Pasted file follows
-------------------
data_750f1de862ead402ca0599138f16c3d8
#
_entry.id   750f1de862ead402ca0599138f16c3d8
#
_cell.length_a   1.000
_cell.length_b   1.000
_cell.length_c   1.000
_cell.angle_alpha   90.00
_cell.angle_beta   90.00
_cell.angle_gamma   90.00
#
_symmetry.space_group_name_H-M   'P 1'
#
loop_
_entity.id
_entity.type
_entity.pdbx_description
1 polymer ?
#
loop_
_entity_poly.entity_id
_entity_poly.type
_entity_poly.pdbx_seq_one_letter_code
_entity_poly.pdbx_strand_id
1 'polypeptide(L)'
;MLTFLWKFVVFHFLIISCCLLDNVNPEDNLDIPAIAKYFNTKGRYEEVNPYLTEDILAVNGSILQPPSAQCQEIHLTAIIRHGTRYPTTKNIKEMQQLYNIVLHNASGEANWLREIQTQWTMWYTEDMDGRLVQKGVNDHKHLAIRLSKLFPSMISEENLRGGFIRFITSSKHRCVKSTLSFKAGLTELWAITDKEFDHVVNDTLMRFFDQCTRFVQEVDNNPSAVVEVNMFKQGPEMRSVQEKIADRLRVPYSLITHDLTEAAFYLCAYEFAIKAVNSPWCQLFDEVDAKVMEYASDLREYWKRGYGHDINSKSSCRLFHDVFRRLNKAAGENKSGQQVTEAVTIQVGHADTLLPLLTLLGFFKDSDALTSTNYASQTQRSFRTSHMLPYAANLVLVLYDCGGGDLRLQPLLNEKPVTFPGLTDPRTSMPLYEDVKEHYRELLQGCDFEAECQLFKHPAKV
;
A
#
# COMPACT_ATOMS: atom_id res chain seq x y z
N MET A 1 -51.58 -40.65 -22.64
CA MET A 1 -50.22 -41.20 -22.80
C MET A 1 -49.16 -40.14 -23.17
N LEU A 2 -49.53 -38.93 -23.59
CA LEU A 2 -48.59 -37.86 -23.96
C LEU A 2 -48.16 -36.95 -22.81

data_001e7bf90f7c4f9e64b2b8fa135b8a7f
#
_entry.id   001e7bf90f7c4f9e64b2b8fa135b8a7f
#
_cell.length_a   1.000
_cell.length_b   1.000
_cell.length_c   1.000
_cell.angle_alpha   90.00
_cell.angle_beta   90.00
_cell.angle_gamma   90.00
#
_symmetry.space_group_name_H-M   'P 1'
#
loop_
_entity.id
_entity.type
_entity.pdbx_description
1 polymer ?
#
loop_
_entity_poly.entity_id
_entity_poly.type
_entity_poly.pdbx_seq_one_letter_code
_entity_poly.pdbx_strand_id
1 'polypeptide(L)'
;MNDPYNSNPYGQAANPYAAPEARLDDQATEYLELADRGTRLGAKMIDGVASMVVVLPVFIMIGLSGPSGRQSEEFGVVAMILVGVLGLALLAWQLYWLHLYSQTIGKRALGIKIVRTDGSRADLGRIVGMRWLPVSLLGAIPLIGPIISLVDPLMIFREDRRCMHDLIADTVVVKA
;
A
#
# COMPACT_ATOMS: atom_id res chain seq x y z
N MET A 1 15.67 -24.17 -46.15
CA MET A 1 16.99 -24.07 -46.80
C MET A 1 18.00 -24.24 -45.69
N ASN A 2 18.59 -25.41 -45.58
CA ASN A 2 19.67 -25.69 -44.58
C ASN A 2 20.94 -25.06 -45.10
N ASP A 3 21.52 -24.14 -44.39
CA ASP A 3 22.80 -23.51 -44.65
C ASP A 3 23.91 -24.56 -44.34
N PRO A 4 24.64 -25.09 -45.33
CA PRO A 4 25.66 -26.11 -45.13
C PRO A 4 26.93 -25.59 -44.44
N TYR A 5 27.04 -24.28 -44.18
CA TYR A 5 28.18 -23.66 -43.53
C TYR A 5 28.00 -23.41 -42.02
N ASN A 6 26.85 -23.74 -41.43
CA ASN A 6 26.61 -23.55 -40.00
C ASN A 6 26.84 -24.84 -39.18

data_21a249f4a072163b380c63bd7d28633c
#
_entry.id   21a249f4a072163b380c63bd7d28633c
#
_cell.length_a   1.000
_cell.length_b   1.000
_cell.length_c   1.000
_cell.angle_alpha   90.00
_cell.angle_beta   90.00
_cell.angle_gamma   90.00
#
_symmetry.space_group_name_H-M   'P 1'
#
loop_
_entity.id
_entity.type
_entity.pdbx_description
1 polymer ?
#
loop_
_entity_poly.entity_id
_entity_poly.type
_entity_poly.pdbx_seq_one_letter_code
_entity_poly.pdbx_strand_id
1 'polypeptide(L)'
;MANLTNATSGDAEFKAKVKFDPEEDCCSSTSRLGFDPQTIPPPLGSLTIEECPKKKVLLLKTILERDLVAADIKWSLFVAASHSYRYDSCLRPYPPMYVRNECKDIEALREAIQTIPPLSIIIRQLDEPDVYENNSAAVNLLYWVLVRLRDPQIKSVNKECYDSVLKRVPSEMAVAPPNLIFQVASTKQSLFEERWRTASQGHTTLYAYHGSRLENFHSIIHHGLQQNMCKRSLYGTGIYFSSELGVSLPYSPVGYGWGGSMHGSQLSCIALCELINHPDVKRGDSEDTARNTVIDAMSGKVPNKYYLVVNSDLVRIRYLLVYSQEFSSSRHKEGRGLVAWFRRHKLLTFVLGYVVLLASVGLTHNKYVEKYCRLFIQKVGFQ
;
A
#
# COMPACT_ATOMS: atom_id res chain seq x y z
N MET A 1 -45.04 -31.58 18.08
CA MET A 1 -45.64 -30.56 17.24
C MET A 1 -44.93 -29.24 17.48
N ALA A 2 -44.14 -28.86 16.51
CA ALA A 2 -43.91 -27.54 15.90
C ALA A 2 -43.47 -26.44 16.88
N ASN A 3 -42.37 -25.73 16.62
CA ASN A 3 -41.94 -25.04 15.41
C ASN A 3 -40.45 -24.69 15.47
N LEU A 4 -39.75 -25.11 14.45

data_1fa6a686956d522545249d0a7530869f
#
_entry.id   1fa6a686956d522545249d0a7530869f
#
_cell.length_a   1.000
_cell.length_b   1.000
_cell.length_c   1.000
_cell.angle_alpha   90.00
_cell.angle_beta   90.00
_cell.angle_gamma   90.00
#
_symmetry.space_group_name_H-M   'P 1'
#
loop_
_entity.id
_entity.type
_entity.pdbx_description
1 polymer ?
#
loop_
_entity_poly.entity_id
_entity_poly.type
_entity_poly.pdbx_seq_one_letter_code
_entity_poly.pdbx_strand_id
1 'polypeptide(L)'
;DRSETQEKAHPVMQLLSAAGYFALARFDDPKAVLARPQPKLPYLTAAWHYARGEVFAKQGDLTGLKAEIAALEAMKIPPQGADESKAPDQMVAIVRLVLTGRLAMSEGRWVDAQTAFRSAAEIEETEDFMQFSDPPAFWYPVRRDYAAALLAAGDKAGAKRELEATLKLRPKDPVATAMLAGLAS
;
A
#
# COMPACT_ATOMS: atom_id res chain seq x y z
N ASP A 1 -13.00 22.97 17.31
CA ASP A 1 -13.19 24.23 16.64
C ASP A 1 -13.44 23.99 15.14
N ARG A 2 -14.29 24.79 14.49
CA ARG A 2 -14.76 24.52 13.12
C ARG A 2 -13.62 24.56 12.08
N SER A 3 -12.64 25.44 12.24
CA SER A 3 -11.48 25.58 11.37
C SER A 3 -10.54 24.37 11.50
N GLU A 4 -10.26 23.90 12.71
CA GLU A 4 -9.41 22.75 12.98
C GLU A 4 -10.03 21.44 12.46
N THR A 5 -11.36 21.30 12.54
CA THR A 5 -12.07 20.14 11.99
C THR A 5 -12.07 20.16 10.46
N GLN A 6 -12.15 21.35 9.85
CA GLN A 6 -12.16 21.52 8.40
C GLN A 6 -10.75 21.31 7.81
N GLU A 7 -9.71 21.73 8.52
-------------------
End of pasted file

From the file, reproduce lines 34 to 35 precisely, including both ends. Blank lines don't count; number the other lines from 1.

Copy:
N LEU A 2 -49.53 -38.93 -23.59
CA LEU A 2 -48.59 -37.86 -23.96